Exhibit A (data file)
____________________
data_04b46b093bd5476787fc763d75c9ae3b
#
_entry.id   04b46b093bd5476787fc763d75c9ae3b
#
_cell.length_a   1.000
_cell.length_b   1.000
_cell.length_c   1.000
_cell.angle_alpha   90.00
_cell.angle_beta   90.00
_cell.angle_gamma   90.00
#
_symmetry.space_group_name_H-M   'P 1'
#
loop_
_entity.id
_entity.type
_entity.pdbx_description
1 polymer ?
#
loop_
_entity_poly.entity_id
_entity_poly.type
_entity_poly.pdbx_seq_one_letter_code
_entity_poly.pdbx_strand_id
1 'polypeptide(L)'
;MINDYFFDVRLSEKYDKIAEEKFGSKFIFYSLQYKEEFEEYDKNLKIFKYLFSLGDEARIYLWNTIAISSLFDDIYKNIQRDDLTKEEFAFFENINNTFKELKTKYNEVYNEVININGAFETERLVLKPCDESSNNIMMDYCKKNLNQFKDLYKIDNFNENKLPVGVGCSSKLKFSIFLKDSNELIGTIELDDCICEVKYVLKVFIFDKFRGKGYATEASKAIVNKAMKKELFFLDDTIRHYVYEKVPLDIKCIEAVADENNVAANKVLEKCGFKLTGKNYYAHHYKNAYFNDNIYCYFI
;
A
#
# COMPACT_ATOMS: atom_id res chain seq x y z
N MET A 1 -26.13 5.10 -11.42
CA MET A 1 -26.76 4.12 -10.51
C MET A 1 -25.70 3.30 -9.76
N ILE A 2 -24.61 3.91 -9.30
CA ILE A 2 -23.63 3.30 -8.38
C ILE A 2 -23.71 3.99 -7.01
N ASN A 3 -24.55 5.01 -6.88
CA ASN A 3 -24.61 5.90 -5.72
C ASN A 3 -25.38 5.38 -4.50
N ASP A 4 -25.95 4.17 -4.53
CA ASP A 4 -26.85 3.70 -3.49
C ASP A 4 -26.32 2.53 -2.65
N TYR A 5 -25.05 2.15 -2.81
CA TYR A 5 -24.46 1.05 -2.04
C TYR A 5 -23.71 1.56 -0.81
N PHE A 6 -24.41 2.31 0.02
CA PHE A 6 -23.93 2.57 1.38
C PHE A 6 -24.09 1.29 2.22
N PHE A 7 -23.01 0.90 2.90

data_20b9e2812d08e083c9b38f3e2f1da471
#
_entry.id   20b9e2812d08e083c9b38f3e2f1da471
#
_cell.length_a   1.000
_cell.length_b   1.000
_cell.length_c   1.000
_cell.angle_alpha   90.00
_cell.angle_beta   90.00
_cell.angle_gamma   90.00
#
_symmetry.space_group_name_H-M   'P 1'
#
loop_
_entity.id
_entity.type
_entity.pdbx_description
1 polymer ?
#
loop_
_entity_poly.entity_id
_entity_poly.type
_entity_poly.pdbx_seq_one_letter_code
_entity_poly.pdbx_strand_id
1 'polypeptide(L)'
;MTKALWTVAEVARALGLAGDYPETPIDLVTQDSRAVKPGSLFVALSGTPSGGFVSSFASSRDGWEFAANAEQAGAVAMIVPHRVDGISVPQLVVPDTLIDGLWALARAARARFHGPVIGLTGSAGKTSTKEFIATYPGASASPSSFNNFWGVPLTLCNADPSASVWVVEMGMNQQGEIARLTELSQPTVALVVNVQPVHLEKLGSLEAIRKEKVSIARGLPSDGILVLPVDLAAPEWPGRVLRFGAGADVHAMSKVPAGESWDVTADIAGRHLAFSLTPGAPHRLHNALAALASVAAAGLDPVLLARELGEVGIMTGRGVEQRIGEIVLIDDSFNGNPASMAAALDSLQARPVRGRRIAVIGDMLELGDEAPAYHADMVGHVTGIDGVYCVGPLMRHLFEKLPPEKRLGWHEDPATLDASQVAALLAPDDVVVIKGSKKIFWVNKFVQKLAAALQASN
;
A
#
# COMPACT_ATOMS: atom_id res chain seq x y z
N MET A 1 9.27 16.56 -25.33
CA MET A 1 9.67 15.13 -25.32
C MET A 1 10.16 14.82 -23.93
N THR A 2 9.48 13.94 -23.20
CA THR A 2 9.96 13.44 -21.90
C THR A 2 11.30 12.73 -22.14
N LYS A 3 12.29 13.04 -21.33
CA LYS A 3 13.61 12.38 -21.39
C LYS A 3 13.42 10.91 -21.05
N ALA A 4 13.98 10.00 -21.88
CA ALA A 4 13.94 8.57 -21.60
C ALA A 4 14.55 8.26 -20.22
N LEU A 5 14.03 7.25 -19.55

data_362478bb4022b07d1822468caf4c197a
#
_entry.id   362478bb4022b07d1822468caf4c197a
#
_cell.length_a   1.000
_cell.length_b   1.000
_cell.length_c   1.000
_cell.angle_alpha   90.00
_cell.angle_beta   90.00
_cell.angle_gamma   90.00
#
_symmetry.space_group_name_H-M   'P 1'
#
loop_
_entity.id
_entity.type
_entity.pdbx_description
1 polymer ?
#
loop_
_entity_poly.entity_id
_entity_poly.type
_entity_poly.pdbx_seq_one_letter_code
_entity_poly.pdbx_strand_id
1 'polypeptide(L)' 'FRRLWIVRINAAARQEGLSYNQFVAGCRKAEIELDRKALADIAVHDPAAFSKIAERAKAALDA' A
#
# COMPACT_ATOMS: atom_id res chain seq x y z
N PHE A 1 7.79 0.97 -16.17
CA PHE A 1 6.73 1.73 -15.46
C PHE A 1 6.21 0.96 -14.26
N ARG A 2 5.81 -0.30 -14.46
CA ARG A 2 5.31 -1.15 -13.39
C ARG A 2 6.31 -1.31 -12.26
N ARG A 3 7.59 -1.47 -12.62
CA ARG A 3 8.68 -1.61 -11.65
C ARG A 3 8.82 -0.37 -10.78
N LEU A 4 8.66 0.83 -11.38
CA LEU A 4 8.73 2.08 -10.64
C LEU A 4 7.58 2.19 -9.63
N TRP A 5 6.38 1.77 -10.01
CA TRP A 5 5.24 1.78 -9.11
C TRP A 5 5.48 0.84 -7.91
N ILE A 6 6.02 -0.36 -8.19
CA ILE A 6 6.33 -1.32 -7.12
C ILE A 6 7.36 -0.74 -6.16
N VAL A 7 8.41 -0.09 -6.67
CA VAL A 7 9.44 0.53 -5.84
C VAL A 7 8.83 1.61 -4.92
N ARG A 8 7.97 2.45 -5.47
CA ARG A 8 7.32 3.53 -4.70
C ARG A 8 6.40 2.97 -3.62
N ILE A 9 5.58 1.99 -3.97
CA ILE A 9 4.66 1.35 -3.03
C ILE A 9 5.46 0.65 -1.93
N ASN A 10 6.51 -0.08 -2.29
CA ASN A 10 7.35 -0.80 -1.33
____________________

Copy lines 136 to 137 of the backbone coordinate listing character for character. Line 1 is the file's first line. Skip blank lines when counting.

CA ILE A 6 6.33 -1.32 -7.12
C ILE A 6 7.36 -0.74 -6.16